Conversations with Lim Siong Guan
Tuesday Dec 18,2018 | IIE News
Notes compiled by Tan Yi Long, Nathaniel Yim and Amelia Chen
Lim Siong Guan, Professor at the Lee Kuan Yew School of Public Policy at the National University of Singapore, Senior Fellow of the Singapore Civil Service College, and Advisor to the Group Executive Committee of GIC, Singapore’s sovereign wealth fund. He was Group President of GIC from 2007 until his retirement at the end of 2016.
Co-organised with Harvard University Association of Alumni in Singapore (HUAAS) on 19 November 2018, SMU had the opportunity to host Mr Lim Siong Guan to speak and share about his experience in (Co-organised with Harvard Business School Singapore)
He shared about what inspired him to write “Can Singapore Fall? Making The Future For Singapore”
“The truth is: innovation & entrepreneurship is the life and death of anything."
These were the few areas he touched on:
- How Singapore has succeeded so far
- Observations from a workshop with young Singaporeans
- Insights from John Clarkes "History of the world"
- What determines a nation's place in the world
- Creating a cultural shift
On how Singapore has succeeded so far:
1. Singapore is a brand - a brand of trustworthiness
2. The two pillars for Singapore's success: our ability to honor our word and to honor each other
His observations with young Singaporeans:
Our concerns and hopes are different when we were a poor nation as compared to when we were a wealthy nation. It used to be only chasing the 4 C's, but it’s much more diverse at this present time.
At a workshop for what young people now want for the country in 50 years, they indicated they want Singapore to be a gracious society.
To follow up on how they can be gracious, the participants discussed was on how to be gracious to people less fortunate than them. This means that graciousness is about being kind to your neighbor, not just the less fortunate. The challenge of graciousness is who will be a bigger person to be kind to their neighbor first.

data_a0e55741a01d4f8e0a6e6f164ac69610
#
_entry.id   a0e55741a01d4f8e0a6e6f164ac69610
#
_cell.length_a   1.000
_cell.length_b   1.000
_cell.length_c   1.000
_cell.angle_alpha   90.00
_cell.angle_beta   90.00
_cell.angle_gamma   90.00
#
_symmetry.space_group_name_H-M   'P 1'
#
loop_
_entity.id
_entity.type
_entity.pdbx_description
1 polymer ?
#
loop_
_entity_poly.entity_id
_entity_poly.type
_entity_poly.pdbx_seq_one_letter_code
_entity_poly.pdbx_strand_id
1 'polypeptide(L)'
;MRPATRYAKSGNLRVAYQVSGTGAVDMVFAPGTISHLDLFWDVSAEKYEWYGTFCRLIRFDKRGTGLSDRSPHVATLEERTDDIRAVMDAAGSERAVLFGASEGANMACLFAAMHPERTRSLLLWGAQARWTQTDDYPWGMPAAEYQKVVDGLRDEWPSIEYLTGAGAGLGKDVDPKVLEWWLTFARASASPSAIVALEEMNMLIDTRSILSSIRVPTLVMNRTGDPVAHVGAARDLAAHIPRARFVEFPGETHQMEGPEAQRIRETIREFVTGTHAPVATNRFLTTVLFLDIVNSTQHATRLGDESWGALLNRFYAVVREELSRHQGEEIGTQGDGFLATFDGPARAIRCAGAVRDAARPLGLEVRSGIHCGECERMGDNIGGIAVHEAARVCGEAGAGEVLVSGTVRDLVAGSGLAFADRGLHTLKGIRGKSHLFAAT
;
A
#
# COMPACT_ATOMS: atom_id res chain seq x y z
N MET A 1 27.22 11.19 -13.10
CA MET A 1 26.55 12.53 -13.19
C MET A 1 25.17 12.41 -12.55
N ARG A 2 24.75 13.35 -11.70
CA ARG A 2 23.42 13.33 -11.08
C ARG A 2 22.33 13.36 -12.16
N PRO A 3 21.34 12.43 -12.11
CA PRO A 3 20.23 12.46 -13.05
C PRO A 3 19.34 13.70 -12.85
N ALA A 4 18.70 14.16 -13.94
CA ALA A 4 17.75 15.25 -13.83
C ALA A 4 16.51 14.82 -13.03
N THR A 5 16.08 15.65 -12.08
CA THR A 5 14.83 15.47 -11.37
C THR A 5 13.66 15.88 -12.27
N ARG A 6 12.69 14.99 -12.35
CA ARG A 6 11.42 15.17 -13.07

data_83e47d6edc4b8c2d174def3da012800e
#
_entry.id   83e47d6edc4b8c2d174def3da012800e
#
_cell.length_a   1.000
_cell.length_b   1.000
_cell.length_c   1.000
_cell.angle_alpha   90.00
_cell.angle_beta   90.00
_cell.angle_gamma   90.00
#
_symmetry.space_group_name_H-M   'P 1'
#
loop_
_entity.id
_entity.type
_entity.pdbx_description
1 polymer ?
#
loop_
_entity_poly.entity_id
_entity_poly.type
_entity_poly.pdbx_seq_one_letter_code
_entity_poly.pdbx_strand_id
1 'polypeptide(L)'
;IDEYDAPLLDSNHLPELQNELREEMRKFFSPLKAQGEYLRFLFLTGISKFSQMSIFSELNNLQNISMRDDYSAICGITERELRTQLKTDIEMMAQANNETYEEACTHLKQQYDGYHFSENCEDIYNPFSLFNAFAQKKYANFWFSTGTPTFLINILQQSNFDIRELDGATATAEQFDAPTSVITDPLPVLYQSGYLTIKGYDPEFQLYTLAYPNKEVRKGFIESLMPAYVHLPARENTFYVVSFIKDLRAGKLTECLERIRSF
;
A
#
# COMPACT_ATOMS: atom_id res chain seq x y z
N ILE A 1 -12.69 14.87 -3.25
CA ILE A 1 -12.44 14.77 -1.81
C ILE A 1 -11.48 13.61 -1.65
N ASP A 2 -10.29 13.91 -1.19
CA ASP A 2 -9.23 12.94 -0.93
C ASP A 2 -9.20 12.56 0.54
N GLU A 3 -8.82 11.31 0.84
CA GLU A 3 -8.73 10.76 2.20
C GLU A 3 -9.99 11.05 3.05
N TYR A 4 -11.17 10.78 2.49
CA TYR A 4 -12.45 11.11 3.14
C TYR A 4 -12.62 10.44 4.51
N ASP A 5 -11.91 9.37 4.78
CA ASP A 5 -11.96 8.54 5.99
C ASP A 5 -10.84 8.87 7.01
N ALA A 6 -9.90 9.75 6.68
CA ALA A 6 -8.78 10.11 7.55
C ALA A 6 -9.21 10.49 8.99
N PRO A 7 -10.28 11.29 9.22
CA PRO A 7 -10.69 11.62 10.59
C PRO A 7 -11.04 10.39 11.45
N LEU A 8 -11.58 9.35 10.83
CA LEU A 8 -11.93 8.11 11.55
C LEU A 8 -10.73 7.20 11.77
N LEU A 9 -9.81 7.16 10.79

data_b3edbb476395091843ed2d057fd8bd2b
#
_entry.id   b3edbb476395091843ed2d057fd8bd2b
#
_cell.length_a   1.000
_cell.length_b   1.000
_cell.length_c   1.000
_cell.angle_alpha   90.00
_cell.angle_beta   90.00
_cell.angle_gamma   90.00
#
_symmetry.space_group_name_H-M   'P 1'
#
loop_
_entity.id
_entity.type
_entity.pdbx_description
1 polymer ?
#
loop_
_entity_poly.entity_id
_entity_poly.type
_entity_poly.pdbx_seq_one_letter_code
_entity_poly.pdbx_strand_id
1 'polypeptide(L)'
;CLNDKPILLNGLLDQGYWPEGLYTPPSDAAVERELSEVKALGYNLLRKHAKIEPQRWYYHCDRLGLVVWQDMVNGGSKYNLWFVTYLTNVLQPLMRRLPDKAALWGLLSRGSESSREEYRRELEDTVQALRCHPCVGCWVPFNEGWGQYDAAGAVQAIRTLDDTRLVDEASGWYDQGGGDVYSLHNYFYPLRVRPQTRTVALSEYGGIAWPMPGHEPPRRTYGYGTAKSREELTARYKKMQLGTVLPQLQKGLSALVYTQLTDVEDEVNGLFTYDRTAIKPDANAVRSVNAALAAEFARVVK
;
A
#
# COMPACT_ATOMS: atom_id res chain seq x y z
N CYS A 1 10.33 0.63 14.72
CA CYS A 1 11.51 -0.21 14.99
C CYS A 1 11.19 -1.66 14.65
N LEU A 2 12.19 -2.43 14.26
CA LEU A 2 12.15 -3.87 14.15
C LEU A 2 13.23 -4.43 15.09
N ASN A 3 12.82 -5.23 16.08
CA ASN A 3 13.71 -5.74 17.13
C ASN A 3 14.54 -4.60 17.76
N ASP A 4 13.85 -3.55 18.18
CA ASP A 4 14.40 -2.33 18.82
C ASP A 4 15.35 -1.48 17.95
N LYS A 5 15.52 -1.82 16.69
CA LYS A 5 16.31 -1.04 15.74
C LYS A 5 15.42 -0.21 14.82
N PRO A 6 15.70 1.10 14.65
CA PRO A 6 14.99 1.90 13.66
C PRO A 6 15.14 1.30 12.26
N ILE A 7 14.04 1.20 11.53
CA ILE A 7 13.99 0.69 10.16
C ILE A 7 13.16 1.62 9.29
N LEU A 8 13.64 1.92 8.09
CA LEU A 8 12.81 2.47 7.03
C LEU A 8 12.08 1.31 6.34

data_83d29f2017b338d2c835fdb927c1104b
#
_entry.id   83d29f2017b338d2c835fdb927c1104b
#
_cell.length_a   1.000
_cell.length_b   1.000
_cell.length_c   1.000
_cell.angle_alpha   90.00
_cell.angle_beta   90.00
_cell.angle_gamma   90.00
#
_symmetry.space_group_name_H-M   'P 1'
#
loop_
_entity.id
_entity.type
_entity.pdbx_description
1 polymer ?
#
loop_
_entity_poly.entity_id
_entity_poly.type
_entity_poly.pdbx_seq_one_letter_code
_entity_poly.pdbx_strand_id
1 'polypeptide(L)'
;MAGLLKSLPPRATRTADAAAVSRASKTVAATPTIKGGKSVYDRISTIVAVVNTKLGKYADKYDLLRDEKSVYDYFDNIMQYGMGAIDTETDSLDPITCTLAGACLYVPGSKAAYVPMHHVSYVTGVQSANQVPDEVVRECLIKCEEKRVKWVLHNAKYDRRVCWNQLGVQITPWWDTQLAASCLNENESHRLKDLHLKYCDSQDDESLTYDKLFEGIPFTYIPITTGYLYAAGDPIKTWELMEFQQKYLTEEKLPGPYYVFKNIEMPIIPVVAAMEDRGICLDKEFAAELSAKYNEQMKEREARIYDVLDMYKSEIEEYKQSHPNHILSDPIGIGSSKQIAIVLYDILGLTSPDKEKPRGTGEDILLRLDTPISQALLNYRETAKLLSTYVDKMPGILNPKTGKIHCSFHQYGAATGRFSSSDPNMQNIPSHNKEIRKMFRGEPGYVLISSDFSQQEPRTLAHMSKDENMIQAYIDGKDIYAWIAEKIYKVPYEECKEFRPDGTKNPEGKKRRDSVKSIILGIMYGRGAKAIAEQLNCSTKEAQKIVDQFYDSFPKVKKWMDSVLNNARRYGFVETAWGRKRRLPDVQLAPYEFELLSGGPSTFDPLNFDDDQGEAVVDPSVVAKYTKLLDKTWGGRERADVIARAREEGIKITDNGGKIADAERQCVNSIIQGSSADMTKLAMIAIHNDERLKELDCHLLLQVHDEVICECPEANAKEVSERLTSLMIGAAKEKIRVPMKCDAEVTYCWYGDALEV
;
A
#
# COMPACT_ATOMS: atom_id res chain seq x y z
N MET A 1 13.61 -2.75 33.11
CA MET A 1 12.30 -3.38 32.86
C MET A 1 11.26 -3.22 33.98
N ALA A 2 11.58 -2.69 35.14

A gracious society is not about being gracious to the disadvantaged but being gracious to people around you everyday.
Drawing from John Clarke's history of the world, on the hidden wealth of nations:
Hidden wealth of nations-paradox of why people in a wealthier nation are happier but don't get happier as wealth goes up compared to the poorer nation. On this paradox, it links back to the hopes of the nation. The hopes of the nation when poor focus on the sense of control over life and lies in the ability to meet basic needs. This changes as the nation get wealthier, to something more aspirational in nature.
In John Clarke's history of the world, where he examines the rise and fall of empires as opposed to the history of individual nations, he identifies 250 year lifetimes for the great historical employers. There are seven cycles or ages that these empires go through in these years - age of pioneers (where pioneers break off from the motherland to explore), age of conquest, commerce (milking the colonies), affluence (people's mindsets start to change here, where the focus becomes earning money. Usually leads to social decline), intellect (time of peace, where huge scientific advancements take place) then ends with age of decadence (also when religion declines)